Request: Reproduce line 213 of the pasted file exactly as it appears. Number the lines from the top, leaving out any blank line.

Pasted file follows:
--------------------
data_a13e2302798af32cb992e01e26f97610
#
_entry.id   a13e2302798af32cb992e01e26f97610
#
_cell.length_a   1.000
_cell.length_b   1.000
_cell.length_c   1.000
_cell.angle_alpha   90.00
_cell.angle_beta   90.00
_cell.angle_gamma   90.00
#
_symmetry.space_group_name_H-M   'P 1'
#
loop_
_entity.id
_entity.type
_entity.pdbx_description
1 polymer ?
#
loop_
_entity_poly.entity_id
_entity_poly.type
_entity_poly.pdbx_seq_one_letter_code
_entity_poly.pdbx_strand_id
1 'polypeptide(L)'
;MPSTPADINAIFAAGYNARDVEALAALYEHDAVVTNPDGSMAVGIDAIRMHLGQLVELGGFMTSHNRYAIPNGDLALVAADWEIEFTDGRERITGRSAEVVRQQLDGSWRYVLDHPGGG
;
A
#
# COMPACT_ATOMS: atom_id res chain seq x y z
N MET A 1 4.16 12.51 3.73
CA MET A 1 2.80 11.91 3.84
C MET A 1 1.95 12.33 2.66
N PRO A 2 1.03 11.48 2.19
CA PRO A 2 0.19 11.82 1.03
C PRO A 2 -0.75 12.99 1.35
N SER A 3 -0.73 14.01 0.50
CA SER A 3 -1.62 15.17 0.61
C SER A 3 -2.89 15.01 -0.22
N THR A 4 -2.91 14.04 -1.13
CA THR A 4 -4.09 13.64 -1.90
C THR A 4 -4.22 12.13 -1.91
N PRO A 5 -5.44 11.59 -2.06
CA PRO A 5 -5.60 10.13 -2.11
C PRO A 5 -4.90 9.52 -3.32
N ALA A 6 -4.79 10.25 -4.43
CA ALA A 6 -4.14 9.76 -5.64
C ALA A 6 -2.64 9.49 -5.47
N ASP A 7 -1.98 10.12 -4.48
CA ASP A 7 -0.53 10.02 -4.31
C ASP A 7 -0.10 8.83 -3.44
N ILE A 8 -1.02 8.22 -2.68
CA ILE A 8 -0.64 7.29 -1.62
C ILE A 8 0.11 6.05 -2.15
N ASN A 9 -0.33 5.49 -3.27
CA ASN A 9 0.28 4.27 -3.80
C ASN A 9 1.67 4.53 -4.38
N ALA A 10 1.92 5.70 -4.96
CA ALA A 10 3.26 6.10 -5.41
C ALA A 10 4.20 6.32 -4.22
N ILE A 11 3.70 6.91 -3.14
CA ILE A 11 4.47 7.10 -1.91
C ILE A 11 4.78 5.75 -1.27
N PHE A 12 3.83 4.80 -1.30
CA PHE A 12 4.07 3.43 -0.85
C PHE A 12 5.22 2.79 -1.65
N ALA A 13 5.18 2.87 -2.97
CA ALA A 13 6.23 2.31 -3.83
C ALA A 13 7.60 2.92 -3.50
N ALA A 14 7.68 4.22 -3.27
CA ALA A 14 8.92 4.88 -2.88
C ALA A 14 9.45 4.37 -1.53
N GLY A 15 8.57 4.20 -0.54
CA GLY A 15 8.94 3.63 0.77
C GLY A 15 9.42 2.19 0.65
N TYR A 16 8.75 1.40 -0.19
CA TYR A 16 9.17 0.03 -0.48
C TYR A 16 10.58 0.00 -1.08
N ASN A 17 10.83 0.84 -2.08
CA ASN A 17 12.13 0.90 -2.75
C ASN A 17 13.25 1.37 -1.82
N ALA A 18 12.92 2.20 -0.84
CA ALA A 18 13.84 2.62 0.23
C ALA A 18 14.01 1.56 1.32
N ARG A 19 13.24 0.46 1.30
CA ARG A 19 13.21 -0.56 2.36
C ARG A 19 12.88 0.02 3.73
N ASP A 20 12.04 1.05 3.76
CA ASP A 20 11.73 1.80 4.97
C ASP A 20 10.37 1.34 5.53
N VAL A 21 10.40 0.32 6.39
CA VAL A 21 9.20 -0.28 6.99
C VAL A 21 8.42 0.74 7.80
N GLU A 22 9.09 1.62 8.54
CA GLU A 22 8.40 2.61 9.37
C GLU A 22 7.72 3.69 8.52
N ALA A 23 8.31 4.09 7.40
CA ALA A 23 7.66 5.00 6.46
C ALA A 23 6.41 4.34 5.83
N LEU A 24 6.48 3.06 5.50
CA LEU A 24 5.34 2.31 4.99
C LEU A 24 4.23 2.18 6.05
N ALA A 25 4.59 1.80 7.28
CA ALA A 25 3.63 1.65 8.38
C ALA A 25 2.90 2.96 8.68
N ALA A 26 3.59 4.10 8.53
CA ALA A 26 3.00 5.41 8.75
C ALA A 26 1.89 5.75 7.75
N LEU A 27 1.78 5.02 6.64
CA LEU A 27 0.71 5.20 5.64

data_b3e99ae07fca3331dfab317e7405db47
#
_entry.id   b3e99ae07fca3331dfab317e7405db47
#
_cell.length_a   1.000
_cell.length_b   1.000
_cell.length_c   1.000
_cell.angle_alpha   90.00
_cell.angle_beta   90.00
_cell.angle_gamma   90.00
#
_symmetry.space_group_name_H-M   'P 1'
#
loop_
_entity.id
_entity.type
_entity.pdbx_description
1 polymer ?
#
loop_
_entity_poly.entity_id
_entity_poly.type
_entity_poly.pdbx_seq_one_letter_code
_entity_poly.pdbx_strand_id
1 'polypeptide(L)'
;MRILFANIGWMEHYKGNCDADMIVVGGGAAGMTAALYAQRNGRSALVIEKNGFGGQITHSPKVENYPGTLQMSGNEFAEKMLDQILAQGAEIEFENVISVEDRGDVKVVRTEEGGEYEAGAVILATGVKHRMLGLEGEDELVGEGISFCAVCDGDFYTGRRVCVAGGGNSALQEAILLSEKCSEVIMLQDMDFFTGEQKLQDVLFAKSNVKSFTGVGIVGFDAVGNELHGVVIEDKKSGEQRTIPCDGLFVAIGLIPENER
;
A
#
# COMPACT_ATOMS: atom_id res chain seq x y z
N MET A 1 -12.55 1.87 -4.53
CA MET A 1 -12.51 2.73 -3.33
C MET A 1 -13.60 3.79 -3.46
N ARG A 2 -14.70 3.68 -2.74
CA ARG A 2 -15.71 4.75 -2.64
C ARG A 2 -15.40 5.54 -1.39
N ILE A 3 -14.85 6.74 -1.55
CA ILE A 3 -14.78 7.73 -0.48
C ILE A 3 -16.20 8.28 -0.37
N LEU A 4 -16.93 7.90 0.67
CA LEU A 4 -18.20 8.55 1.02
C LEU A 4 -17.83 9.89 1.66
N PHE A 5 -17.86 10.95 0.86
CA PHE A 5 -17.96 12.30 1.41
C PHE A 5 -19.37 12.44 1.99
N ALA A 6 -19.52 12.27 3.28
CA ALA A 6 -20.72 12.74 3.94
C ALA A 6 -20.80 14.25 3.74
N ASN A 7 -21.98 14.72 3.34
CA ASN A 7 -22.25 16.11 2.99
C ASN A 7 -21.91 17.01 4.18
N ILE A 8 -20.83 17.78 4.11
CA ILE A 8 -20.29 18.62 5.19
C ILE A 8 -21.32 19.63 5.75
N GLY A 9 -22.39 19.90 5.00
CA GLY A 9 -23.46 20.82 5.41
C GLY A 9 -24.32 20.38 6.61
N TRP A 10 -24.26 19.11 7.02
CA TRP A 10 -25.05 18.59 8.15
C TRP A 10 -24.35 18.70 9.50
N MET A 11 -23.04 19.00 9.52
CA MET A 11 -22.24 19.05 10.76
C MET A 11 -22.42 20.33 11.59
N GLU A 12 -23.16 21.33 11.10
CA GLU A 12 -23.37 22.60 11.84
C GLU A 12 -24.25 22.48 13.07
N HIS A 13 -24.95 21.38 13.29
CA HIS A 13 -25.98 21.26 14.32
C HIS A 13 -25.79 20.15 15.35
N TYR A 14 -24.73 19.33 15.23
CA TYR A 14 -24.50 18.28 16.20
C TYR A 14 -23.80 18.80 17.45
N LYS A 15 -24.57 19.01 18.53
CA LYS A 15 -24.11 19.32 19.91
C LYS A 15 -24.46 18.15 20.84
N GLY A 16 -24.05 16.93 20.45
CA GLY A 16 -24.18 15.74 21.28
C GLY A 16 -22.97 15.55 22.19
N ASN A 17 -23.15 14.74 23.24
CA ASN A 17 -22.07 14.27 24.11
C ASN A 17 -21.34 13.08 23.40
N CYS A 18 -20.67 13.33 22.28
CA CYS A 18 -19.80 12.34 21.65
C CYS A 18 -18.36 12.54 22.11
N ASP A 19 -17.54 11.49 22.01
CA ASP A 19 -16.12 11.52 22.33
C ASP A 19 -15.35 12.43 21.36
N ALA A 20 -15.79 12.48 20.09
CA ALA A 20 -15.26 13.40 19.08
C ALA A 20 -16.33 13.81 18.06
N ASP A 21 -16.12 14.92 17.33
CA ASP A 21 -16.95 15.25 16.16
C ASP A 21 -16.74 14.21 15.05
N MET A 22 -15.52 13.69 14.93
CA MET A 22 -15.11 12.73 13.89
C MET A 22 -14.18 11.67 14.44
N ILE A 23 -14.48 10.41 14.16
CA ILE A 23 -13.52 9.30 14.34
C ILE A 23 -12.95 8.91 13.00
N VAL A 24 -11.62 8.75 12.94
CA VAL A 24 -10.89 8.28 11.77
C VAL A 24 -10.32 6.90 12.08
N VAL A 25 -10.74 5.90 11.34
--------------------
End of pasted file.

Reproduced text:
N VAL A 25 -10.74 5.90 11.34